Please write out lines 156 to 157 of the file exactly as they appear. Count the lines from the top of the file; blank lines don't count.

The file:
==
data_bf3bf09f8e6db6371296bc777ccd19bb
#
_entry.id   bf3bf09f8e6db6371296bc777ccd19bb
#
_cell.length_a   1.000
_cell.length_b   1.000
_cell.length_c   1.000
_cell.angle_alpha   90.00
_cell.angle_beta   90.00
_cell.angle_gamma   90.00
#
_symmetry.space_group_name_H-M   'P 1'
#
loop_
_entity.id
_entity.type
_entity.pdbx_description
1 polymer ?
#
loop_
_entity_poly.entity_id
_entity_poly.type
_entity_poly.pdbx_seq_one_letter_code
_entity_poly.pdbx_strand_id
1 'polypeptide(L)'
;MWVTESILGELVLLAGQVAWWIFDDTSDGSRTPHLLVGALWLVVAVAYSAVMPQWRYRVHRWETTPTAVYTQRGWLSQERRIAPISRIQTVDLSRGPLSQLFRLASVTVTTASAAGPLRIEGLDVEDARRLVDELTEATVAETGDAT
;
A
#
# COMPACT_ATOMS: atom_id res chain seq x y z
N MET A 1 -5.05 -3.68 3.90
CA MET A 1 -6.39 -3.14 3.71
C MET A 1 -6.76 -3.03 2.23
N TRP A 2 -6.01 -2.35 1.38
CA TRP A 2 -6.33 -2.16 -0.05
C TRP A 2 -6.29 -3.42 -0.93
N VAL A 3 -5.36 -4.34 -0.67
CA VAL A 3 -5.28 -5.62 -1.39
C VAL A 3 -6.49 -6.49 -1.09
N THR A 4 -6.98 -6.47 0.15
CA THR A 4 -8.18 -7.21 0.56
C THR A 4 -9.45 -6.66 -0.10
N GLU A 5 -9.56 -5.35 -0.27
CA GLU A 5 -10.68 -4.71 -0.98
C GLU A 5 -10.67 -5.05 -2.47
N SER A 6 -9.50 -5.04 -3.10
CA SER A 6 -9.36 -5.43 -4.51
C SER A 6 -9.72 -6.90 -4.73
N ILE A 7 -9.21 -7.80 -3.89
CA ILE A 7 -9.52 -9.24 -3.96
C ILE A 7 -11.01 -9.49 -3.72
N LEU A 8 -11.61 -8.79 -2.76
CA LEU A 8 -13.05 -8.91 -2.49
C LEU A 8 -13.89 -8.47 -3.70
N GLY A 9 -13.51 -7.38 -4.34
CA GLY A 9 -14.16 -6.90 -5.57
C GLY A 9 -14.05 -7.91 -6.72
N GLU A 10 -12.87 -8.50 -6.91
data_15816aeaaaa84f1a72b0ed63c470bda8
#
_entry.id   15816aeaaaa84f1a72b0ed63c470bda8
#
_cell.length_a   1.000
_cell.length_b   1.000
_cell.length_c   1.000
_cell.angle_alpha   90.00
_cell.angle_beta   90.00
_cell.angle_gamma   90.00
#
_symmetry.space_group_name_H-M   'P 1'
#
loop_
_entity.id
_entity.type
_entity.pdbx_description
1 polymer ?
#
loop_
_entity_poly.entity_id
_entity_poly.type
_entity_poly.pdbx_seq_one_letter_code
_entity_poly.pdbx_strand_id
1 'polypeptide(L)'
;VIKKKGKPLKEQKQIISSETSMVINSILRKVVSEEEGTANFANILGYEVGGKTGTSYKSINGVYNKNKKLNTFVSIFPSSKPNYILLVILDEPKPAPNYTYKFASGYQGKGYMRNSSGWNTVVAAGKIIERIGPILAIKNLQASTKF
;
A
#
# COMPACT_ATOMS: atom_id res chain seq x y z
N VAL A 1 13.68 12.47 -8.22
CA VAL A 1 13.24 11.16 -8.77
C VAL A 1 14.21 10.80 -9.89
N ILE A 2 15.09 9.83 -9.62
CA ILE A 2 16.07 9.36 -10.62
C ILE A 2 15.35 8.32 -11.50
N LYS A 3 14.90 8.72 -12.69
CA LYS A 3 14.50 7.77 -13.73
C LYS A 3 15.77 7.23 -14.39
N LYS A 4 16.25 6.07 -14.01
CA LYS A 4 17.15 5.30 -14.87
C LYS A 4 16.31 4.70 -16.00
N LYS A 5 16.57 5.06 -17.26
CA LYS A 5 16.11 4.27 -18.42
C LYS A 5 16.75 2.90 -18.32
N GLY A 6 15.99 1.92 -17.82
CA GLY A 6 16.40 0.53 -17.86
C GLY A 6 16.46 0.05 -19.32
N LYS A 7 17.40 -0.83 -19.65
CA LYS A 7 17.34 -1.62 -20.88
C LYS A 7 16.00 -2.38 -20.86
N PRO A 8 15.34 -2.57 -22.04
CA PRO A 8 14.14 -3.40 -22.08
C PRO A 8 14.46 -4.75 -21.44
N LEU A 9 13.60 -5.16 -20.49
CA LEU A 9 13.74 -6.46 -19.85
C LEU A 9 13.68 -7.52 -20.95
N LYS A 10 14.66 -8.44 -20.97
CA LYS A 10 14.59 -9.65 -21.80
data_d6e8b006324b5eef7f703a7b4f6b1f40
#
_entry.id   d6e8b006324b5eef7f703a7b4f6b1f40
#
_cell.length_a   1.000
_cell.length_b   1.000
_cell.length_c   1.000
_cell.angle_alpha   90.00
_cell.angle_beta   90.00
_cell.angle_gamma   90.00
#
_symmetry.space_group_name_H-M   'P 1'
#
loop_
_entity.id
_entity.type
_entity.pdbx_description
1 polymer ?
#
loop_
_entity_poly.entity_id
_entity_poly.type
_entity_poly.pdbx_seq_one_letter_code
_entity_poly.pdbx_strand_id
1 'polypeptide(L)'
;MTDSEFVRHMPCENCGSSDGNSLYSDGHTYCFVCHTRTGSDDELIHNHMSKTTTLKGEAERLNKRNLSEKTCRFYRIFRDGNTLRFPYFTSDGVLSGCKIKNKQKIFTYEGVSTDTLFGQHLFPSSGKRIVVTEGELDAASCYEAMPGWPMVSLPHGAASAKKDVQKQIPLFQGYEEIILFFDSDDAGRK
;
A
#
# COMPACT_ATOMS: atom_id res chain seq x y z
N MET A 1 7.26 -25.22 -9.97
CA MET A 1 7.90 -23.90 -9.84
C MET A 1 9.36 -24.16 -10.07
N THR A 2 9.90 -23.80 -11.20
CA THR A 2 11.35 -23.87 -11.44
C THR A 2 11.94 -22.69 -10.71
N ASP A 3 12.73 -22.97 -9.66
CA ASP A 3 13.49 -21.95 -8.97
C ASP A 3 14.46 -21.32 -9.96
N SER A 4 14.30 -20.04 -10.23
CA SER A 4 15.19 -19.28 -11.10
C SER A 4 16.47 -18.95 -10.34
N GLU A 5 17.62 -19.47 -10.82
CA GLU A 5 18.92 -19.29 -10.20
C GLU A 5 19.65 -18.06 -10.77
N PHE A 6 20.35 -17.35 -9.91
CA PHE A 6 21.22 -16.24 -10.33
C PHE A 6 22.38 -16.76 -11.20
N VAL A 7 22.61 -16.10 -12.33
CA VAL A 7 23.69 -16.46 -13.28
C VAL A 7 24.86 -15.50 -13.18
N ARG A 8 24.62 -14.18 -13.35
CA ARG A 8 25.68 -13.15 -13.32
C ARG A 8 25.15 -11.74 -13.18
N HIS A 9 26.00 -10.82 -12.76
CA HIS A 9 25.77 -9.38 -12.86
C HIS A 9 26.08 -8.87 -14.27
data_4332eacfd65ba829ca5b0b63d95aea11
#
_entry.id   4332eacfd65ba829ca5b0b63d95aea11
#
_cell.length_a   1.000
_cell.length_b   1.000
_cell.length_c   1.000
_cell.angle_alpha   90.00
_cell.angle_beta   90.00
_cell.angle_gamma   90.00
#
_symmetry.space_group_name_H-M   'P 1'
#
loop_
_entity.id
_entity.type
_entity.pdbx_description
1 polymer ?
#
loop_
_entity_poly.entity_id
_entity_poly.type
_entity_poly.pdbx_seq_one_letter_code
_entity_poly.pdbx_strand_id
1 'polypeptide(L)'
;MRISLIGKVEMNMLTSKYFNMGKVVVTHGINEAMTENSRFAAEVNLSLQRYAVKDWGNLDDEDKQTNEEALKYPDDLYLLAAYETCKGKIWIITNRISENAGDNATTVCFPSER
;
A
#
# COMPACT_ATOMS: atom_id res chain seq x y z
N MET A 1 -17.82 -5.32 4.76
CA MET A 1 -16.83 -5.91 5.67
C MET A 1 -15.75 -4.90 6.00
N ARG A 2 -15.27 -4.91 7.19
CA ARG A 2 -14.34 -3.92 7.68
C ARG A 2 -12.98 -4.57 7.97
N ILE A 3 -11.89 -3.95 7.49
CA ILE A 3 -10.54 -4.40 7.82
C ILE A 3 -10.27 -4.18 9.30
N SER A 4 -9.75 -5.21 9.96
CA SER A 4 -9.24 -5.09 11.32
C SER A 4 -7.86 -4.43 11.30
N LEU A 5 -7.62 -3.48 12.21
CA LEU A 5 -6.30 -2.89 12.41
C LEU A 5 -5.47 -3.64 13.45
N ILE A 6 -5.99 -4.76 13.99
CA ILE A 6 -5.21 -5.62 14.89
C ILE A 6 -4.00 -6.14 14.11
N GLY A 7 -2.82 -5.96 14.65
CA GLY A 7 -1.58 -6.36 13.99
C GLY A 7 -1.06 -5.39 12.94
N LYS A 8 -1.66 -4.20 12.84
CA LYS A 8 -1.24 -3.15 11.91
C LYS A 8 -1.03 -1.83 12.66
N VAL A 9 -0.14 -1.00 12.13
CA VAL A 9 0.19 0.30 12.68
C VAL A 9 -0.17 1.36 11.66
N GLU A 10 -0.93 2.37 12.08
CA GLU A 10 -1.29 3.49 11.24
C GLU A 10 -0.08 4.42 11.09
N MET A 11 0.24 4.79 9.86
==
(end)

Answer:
C ASP A 3 14.46 -21.32 -9.96
N SER A 4 14.30 -20.04 -10.23